Improving access to law - The study of SEO Economic Research
In attempting to safeguard legal security for all those seeking justice most European governments have given certain exclusive privileges to lawyers. Although much of the ensuing regulation and self-regulation aims to protect professional quality, it also undeniably restricts competition. Therefore, RIAD commissioned SEO Economic Research, an independent research institute connected with the University of Amsterdam, to conduct a comparative study on the economic consequence of the legal systems currently in operation in Europe.
The report on the pan-Euroean study “Regulation of the legal profession and access to law” was published in June 2008. The findings were clear: stringent levels of regulation are not necessary to achieve sufficient access to law. In analysing the diverse approaches taken to regulating the legal profession in Europe, the study revealed clear societal costs whereas the benefits of strict regulation were less clear. Moreover, the report addresses a range of pertinent questions, including is it really necessary to have a monopoly for lawyers; why isn’t it possible to become a lawyer in the employment of a non-lawyer; and is fee regulation really necessary?
The strong and robust findings have allowed RIAD to initiate policy discussions with regulators, legal experts, economists and other stakeholders. Too often regulators simply assume that the social benefits of regulation are higher than the social costs. This complacency needs to be challenged and RIAD is calling for an open discussion on the costs and benefits of the regulation of the legal profession. There are diverse approaches taken to guaranteeing access to justice within the EU. Some markets are heavily regulated while others have far more liberal regimes. However, there is no significant difference in citizens’ access to law.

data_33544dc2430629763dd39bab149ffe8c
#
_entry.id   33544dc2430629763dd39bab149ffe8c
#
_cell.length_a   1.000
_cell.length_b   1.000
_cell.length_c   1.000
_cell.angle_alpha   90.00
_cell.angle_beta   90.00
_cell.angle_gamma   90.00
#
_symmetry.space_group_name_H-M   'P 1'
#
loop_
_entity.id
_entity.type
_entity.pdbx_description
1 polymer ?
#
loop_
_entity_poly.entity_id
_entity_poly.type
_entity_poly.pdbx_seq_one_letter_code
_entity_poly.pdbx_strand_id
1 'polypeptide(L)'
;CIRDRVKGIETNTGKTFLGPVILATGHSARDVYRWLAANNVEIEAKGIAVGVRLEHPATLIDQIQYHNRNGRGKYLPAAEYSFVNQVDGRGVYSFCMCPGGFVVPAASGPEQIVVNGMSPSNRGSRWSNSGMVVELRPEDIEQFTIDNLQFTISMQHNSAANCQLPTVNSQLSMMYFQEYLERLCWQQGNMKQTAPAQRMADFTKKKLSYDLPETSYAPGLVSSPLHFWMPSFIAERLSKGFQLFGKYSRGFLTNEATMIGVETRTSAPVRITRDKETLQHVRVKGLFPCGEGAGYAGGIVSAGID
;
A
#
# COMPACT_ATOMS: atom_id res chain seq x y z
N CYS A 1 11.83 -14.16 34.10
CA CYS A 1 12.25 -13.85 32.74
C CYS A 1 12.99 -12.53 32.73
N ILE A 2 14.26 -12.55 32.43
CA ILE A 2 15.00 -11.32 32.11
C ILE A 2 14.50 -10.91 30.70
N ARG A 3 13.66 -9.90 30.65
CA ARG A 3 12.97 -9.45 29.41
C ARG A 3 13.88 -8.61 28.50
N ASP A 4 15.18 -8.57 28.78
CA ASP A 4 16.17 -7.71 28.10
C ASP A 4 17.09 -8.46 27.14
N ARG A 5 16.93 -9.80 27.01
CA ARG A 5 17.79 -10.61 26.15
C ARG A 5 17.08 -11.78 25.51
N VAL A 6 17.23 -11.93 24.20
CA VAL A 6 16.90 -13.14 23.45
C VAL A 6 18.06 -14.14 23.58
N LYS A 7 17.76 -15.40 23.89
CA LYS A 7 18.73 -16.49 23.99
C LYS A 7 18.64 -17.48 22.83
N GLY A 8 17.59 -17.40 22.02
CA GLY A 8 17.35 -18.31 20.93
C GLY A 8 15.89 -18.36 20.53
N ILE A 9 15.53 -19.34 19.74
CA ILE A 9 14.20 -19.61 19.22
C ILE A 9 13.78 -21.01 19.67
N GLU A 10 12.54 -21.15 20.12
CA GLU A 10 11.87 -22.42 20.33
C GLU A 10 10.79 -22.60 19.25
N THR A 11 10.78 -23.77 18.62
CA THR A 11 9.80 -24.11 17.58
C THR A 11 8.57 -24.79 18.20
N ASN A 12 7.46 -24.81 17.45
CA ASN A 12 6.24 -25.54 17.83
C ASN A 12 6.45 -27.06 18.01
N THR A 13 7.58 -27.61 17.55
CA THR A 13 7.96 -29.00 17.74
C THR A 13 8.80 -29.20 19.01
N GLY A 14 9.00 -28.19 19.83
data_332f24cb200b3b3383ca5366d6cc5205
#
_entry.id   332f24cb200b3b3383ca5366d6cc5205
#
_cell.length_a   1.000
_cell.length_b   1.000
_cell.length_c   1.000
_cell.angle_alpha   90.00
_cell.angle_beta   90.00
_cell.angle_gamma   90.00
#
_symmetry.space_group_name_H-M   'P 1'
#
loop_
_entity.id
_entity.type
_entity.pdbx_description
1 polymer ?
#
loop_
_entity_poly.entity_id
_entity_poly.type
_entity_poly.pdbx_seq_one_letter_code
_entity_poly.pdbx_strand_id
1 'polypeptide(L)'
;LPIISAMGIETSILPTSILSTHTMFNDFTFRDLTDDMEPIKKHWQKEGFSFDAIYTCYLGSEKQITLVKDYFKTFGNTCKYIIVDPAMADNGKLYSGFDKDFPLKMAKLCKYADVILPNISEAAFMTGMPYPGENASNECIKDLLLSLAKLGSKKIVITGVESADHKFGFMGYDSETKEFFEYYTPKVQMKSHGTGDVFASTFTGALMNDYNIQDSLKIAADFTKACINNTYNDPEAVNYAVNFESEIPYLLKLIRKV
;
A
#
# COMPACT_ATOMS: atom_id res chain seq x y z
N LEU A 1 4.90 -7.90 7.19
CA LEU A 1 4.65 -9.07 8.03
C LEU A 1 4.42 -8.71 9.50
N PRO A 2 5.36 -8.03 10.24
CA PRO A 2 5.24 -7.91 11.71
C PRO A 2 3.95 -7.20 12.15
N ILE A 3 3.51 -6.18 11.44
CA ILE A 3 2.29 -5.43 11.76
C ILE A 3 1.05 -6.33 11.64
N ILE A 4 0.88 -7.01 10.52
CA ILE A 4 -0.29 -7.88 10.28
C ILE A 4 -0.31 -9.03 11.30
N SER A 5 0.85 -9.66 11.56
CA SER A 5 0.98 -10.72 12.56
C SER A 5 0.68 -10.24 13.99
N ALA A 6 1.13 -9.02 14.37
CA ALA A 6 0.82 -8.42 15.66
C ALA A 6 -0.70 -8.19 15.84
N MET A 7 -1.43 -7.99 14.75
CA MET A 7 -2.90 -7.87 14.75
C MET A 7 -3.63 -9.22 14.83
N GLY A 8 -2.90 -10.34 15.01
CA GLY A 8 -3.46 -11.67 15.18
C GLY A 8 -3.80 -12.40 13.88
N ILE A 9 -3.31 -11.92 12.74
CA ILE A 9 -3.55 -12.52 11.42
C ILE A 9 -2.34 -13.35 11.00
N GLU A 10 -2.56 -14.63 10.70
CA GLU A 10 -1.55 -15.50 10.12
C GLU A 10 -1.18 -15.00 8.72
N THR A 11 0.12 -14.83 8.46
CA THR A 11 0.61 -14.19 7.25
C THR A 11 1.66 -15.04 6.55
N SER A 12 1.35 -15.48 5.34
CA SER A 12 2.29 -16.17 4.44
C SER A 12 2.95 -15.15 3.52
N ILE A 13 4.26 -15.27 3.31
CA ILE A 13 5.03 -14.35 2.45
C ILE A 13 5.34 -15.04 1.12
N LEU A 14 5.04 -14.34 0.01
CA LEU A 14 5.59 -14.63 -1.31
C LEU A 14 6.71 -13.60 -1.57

Procedural law is clearly a very complicated matter and the need for regulation to ensure adequately qualified legal representatives is not in doubt. The SEO report concludes, however, that the need to regulate is less significant than typically assumed by government agencies and the legal profession. For example, the research shows that compulsory representation in court is probably necessary but that the easing of the monopoly on representation currently enjoyed by lawyers, to include jurists from other legal counsels, would greatly benefit the consumer by promoting freedom of choice.
From an economic perspective, there seems much to gain for society by opening up the national legal markets. Knowing that the introduction of competition to legal services will reduce the cost of access to law, the major policy challenge is to identify and remove the restrictions which are unnecessary or disproportionate to achieve public interest goals and RIAD is actively involved in driving this policy debate forward.
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